A kidney biopsy is the removal of a small piece of kidney tissue or cells. The tissue or cells are evaluated under a microscope to look for abnormalities.
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A kidney biopsy is done to diagnose a disease or medical condition.
A kidney biopsy may be done if you have: Blood in the urineHigh levels of protein in the urineLow kidney functionA growth on the kidneyKidney infectionA cyst on the kidney
After the tissue is examined, a diagnosis can be made and treatment can begin.
If you had a
kidney transplant, this procedure may be done to see if your new kidney is working properly.
Complications are rare, but no procedure is completely free of risk. If you have a kidney biopsy, your doctor will review a list of possible complications, which may include: BleedingInfectionPain
may increase the risk of complications.
If you smoke, talk to your doctor about ways to quit.
Be sure to discuss these risks with your doctor before the biopsy.
Before the biopsy, your doctor may order urine tests, blood tests, and
of your kidneys.
You should ask your doctor when you can expect to know the biopsy results.Arrange for a ride home after your biopsy.Your doctor may ask you to fast or eat lightly before your biopsy.
Talk to your doctor about your medications. You may be asked to stop taking some medications up to 1 week before the procedure.
You will receive a local anesthetic to numb your skin. You may also receive a light sedative.
This procedure is usually done in an outpatient setting with no need for an overnight stay. Your skin on your back or abdomen may be cleaned. A local anesthetic will be injected into the area where the biopsy will be taken. Next, your kidney will be located using either
or x-ray. Then, long needles will be inserted to collect tissue samples. A special instrument may be used to insert the needles. During the collection, you may be asked to hold your breath. After the samples are collected, a bandage will be placed on your skin.
The local anesthetic will block the pain during the biopsy. Afterwards, you may feel sore where the biopsy was taken. Ask your doctor which pain reliever is right for you.
You will be monitored for a few hours after your biopsy. You will be asked to remain lying down to reduce the chance of bleeding. Your pulse and blood pressure will be monitored. Your biopsy samples will be sent to the laboratory for testing. You will be sent home when you are feeling well and the doctor feels that it is safe.
When you return home you may have to avoid lifting or exercise until the biopsy area is healed. Follow any instructions on cleaning the incision site to avoid infection.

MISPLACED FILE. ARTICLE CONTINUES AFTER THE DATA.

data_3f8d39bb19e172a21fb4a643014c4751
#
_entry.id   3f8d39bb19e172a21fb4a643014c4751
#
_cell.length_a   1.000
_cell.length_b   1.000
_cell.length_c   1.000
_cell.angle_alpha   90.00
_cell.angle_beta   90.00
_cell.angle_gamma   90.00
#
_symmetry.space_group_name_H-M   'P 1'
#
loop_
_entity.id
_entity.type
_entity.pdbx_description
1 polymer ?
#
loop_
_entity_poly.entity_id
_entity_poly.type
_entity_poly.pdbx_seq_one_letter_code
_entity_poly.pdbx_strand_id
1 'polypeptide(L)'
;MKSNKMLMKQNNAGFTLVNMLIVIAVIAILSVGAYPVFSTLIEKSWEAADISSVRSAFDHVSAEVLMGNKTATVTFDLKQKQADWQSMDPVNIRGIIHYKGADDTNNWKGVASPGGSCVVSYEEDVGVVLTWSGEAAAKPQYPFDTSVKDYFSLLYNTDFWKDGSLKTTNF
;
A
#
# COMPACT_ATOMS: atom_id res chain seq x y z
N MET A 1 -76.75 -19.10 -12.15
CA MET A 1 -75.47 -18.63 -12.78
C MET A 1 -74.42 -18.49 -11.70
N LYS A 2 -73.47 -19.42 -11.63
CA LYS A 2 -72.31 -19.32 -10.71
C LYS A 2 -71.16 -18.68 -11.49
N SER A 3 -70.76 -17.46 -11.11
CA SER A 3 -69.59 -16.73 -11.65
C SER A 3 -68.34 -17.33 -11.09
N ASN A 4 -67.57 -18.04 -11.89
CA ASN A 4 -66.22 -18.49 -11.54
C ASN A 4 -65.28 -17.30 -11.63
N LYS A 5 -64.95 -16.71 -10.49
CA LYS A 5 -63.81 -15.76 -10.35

Contact your doctor if your recovery is not progressing as expected or you develop complications, such as: Bloody urine 24 hours after biopsy or a lot of blood in the urineDifficulty urinatingSigns of infection, including fever and chillsLightheadednessPain that is worse at biopsy sitePain that you cannot control with the medications that you were givenA constant urge to urinatePain or burning when you urinateRedness or drainage at biopsy site
If you think you have an emergency, call for emergency medical services right away.
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http://www.cancer.org/cancer/kidneycancer/detailedguide/kidney-cancer-adult-diagnosis. Updated February 10, 2016. Accessed September 6, 2016.
Kidney biopsy. National Institute of Diabetes and Digestive and Kidney Diseases website. Available at:
https://www.niddk.nih.gov/health-information/health-topics/diagnostic-tests/kidney-biopsy/Pages/kidney-biopsy.aspx. Updated November 2015. Accessed September 6, 2016.
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Last reviewed May 2016 by Mohei Abouzied, MD
Please be aware that this information is provided to supplement the care provided by your physician. It is neither intended nor implied to be a substitute for professional medical advice. CALL YOUR HEALTHCARE PROVIDER IMMEDIATELY IF YOU THINK YOU MAY HAVE A MEDICAL EMERGENCY. Always seek the advice of your physician or other qualified health provider prior to starting any new treatment or with any questions you may have regarding a medical condition.
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